UPDATE: OnePlus response to this controversy:
There’s been a false claim that the Clipboard app has been sending user data to a server. The code is entirely inactive in the open beta for OxygenOS, our global operating system. No user data is being sent to any server without consent in OxygenOS. In the open beta for HydrogenOS, our operating system for the China market, the identified folder exists in order to filter out what data to not upload. Local data in this folder is skipped over and not sent to any server.
OnePlus has reportedly been acquiring sensitive user information and transferring it to a Chinese company’s hosting server without user consent. Last year a software engineer, as well as security researcher named Christopher Moore, stated in his blog post that OnePlus has accumulated details such as phone numbers, device’s serial number, mobile network names, wireless network’s ESSID, BSSID and device’s IMEI number. One plus confessed to this allegation of accumulating data and stated the firm does in an effort to improve their software depending on user behavior and present best after-sales support. Now a French security researcher, Elliot Alderson (Founder/CEO of fsociety) shared on his twitter post regarding a suspicious text file contained in Oneplus clipboard application which is named as badword.txt.
Image courtesy: twitter/fs0c131y – Elliot Alderson
On his twitter post, he stated that this badword text file includes seven files namely badword.txt, brackets.txt, end.txt, follow.txt, key.txt and start.txt which are copied in a zip file named pattern. The above-mentioned files are being used in an obscure package which appears to be an Android library from Teddymobile. TeddyMobile is a Chinese firm, who has a tie-up with several Chinese handset makers such as Oppo, Vivo, Gionee, Xiaomi, Meizu, and Lenovo. Based on the findings of Elliot Alderson, Teddymobile is creating number verification in form of SMS. OnePlus is transmitting users IMEI along with the handset provider to a Chinese server run by Teddymobile. In the TeddyMobile’s package termed as com.ted, include a class named SysInfoUtil. This class contains various methods to gather user details like getAndroidID, getCPUSerial, getDeviceId, getPhoneNumbe, getScreenPixels, getHardwareSerialNumber etc…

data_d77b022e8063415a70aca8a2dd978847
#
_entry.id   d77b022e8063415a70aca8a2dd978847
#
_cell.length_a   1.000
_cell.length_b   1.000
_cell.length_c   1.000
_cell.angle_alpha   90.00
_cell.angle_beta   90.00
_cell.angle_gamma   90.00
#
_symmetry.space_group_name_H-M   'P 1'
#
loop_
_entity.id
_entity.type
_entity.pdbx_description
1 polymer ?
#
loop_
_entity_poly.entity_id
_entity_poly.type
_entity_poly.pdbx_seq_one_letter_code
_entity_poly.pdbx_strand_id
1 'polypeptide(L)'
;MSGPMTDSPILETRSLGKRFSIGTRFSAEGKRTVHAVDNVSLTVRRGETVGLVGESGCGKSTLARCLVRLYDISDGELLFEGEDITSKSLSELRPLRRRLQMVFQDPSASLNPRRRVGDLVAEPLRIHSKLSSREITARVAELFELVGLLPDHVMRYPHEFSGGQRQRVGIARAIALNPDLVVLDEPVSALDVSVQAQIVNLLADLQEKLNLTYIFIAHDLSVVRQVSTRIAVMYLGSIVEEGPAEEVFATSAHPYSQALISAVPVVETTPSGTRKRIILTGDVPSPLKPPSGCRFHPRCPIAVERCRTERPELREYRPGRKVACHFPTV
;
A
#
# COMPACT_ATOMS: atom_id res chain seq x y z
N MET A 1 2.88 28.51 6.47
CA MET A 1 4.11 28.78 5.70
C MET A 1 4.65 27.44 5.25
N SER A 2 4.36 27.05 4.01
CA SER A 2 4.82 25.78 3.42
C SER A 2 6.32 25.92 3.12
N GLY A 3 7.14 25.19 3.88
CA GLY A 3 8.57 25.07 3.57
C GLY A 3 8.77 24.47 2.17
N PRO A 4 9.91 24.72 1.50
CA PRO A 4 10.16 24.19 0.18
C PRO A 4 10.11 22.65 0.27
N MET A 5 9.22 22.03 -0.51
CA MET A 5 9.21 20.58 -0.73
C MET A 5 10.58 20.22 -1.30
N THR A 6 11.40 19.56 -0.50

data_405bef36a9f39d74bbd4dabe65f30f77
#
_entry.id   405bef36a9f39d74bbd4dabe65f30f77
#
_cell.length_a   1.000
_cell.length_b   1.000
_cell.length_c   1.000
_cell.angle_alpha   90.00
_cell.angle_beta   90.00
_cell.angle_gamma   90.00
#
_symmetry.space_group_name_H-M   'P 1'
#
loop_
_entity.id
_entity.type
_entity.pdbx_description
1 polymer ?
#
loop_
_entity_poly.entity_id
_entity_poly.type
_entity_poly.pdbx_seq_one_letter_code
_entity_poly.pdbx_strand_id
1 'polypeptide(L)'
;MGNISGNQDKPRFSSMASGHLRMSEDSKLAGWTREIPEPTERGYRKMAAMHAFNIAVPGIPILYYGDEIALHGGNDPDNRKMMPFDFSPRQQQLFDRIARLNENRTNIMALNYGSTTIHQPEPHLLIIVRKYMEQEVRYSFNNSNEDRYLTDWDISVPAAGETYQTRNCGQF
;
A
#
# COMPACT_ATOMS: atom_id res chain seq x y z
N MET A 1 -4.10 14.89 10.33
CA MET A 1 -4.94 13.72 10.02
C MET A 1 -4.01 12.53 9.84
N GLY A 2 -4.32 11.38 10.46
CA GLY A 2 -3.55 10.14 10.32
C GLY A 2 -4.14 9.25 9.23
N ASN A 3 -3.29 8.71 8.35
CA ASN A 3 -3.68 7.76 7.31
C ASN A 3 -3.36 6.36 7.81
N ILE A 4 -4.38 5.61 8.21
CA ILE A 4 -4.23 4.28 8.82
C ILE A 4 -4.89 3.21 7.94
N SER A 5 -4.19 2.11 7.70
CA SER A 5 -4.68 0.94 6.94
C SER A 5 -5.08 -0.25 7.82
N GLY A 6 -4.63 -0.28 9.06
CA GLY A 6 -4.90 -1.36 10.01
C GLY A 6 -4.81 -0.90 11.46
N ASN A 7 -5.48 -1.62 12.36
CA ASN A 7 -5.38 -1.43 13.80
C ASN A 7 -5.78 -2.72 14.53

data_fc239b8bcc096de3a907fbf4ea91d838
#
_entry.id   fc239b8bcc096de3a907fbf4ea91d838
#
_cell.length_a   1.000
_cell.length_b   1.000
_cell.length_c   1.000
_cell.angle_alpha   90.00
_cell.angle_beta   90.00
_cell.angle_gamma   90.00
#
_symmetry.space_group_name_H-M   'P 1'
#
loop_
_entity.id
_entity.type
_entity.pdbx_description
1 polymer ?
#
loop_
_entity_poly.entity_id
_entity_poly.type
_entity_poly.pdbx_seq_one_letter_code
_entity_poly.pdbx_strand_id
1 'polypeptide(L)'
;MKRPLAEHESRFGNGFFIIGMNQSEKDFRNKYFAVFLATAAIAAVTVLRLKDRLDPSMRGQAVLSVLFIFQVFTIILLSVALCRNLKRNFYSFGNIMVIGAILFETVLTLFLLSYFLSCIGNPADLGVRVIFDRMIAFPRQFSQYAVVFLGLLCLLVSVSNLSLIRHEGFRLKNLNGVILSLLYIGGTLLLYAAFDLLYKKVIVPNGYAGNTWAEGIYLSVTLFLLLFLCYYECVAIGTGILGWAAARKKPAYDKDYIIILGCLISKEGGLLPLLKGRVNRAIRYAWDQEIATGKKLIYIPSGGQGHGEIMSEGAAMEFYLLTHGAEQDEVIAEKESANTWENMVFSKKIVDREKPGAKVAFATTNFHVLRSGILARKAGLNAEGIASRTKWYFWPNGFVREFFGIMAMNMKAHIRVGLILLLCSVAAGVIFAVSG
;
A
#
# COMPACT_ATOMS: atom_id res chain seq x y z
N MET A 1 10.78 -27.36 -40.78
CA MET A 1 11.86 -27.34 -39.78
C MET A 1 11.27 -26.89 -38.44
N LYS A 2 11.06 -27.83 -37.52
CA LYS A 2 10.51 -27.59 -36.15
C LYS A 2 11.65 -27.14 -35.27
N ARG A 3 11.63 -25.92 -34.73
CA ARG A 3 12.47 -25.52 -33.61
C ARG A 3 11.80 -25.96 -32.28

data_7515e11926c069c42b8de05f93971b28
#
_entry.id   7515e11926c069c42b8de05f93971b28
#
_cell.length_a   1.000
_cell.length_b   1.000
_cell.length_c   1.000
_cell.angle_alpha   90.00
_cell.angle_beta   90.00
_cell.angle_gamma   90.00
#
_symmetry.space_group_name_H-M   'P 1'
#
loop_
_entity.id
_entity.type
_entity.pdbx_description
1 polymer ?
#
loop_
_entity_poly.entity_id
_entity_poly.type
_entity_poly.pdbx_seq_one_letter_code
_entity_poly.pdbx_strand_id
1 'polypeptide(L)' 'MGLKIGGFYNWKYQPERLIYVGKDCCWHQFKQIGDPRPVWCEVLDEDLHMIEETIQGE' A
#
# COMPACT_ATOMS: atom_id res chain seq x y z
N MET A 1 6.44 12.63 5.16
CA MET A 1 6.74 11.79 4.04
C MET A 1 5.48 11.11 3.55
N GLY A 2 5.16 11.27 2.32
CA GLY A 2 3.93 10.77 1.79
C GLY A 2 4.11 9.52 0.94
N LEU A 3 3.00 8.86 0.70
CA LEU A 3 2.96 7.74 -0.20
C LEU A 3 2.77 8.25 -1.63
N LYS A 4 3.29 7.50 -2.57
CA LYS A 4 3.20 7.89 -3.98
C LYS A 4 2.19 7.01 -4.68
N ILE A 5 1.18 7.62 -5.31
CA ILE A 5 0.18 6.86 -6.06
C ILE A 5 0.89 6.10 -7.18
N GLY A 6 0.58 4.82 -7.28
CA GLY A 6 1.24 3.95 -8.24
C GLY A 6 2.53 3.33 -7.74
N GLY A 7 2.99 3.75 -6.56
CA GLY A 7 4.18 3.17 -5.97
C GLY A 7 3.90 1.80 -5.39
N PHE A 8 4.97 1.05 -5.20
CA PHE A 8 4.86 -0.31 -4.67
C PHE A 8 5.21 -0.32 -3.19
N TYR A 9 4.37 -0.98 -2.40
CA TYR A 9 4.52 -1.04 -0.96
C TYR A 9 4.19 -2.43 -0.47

Out of these methods, getIPAddress and getScreenPixels are currently not being used. Additionally, they also forward JSON messages to their hosting servers with a “telephone” as well as “messageText” fields. He also highly recommends users not to copy paste their bank account number since TeddyMobile additionally got a separate method to identify bank accounts. However, this is not the first-time that OnePlus mixed up in a serious controversy. In past, the firm was also suspected for pumping up OnePlus 5’s benchmark ranks on applications such as Geekbench 4 but OP declined the charge and explained that they were not running the cores at higher speed.